Web-based compliance training may also solve efficiency problems related to employee turnover. Employer training sessions may be videotaped or stored in digital form for easy access by new employees through the compliance Web-site. The system can automatically document and update the delivery of training programs to new employees. Patient care and business office functions may be maintained without closing the office to send employees to off-site training programs.

Monitoring and Auditing Issues

Monitoring and auditing functions also may be enhanced significantly through the use of a Web-based compliance program. Areas of high risk for specific types of providers and the government’s views related to those risks are available on HCFA, OIG and DOJ Web-sites and through reports and guidance materials published by those agencies. These materials may be made available to an organization’s compliance officials, and specific risk areas affecting its operations may be targeted for monitoring and auditing activities. Information gathered may be stored in secure electronic media and then analyzed by internal or external consultants in remote locations. Through the use of outside counsel, the results of certain types of analyses may be protected under the attorney-client privilege unless and until the company chooses to disclose them.

Documentation of Efforts

Documentation of compliance reports and activities may be made automatically in a Web-based compliance program. This would apply not only to the training programs and other communications to employees related to the compliance program, but also to the tracking of monitoring and auditing functions, background checks, investigations of hotline calls and other reports and documentation of routine compliance activities. Then, if government agents come calling and ask whether a compliance program is in place, providers may not only say, “Yes,” but with little time and cost, they may prove it.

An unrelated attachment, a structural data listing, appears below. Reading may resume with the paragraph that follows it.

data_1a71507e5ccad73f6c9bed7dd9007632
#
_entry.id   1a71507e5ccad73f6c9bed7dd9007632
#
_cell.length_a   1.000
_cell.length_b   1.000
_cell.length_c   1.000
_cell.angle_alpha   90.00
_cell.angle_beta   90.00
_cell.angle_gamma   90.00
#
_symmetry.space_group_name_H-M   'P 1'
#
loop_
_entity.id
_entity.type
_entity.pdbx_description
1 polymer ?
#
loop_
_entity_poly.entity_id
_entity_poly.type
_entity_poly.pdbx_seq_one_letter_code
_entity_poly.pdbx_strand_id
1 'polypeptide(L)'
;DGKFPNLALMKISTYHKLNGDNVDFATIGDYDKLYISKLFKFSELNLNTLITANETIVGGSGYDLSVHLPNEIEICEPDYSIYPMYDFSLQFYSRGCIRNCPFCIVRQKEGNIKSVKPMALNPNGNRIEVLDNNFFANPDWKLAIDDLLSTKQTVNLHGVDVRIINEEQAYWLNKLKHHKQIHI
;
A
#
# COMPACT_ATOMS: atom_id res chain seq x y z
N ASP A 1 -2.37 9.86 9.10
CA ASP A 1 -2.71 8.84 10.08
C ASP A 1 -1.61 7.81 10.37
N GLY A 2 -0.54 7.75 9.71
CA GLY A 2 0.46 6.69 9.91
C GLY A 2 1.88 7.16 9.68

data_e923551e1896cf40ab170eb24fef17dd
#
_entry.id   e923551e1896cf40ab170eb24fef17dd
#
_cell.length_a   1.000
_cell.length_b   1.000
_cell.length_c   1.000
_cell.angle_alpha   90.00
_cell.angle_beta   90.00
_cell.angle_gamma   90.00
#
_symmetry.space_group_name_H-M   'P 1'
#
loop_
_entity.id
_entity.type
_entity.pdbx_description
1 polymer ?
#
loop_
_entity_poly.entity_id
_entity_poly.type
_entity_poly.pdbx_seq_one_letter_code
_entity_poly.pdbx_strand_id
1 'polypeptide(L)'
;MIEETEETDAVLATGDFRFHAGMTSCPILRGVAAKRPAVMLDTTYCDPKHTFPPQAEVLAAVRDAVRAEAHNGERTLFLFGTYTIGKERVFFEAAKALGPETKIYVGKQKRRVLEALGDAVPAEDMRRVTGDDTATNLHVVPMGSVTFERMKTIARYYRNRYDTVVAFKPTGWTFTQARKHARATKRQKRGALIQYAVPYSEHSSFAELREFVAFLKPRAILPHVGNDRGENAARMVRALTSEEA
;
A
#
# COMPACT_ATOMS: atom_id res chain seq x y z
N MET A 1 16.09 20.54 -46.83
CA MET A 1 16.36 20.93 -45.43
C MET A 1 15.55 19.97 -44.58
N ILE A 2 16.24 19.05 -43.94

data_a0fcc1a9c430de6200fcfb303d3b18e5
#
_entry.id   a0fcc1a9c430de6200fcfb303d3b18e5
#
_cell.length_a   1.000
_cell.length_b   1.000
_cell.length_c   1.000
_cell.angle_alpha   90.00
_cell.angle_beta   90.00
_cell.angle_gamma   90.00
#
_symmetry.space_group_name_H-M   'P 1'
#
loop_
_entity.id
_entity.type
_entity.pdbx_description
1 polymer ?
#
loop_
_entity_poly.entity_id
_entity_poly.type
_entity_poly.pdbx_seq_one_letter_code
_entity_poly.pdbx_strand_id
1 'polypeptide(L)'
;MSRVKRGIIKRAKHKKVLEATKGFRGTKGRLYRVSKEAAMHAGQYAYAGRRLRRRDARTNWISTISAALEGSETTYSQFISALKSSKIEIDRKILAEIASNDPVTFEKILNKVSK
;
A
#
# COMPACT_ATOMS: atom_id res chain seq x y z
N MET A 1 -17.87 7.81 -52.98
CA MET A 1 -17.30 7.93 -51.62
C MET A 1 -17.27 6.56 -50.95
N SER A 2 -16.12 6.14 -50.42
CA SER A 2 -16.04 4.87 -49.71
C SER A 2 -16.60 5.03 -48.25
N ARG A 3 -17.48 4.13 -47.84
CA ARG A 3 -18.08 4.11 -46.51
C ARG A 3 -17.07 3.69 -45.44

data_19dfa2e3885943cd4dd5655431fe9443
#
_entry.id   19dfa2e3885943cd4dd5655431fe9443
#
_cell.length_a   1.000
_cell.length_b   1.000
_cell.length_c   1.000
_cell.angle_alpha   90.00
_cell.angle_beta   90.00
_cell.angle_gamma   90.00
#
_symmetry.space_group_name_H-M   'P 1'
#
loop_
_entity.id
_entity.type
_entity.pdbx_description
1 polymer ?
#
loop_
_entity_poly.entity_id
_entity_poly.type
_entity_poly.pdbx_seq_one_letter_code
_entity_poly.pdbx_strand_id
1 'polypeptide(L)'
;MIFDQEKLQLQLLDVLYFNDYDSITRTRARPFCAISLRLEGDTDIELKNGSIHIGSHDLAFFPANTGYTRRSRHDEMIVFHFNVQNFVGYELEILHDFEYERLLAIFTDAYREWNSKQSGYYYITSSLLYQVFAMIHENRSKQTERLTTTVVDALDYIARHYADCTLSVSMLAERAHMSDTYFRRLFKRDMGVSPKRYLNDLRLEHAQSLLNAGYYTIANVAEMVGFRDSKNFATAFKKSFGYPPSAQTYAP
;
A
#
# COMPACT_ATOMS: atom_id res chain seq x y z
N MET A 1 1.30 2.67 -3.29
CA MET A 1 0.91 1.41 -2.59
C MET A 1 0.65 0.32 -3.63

For all of the reasons set forth above, Holland & Knight believes that Web-based compliance programs provide the solution to many of the practical difficulties associated with compliance programs. They may be used to significantly reduce the costs associated with compliance efforts as well as to resolve the many logistical difficulties traditionally associated with compliance programs. Using these methods, it is now much easier to design and implement cost-effective compliance programs for both large and small providers of health care services.